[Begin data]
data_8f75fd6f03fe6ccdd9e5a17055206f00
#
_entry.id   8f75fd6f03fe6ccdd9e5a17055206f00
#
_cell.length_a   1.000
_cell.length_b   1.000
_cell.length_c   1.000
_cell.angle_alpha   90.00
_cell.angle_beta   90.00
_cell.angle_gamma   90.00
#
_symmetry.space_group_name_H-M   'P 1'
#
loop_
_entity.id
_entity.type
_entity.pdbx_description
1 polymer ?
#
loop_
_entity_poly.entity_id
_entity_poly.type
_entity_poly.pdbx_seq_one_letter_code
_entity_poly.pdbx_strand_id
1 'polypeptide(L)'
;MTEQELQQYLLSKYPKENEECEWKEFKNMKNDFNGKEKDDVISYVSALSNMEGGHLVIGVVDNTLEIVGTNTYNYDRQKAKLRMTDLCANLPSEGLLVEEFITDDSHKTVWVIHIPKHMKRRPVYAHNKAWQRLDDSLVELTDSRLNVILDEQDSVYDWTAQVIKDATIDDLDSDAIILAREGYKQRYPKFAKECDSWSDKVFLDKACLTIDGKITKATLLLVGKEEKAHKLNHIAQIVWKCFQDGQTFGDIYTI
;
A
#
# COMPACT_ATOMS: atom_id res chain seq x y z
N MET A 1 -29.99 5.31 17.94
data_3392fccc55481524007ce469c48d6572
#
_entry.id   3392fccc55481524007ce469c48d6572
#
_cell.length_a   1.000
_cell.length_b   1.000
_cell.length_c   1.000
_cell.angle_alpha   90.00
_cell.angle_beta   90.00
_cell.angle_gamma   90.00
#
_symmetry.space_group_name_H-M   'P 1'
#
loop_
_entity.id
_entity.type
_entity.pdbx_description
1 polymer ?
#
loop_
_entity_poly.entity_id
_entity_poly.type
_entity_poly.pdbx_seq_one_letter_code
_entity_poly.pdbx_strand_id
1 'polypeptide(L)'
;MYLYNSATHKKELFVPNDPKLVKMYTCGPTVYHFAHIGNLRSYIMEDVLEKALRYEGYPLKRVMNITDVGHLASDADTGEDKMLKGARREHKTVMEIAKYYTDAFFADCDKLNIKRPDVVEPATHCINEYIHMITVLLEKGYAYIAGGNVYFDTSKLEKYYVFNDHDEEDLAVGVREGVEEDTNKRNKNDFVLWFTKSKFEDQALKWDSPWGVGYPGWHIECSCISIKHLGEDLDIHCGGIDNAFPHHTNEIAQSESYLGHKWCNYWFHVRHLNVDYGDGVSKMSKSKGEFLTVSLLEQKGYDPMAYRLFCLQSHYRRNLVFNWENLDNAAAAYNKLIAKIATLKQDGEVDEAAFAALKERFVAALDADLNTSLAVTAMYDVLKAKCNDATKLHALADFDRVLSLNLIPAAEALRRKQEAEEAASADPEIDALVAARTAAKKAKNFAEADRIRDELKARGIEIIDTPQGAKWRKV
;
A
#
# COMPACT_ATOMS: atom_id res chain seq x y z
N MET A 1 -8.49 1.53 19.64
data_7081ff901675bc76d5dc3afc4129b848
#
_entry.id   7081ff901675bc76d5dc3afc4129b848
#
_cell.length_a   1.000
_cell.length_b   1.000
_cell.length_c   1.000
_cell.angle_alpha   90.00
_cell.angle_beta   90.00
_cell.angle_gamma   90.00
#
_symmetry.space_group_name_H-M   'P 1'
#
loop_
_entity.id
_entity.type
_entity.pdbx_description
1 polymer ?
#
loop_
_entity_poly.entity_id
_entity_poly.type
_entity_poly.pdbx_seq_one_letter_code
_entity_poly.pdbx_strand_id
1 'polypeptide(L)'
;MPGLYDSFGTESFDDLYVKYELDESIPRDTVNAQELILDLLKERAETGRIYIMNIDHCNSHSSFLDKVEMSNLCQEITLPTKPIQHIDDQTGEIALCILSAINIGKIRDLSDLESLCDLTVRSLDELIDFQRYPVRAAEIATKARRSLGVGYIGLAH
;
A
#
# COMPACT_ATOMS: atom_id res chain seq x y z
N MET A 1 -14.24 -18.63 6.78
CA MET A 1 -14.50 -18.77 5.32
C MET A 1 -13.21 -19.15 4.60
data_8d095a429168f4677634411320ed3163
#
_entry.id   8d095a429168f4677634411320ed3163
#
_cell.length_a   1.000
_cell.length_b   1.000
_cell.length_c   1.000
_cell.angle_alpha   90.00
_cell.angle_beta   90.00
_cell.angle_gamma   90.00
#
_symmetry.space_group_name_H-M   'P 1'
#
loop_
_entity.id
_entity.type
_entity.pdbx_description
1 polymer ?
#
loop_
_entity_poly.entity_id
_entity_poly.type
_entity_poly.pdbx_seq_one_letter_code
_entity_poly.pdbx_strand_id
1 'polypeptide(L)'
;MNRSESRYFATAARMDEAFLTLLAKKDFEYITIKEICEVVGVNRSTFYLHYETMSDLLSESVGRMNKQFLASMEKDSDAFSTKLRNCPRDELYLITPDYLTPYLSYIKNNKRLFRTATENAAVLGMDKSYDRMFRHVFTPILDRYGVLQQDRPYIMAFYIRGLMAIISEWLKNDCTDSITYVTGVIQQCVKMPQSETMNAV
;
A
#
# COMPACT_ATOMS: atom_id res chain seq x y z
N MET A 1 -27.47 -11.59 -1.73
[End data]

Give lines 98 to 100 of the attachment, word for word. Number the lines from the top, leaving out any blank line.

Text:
_entry.id   8d095a429168f4677634411320ed3163
#
_cell.length_a   1.000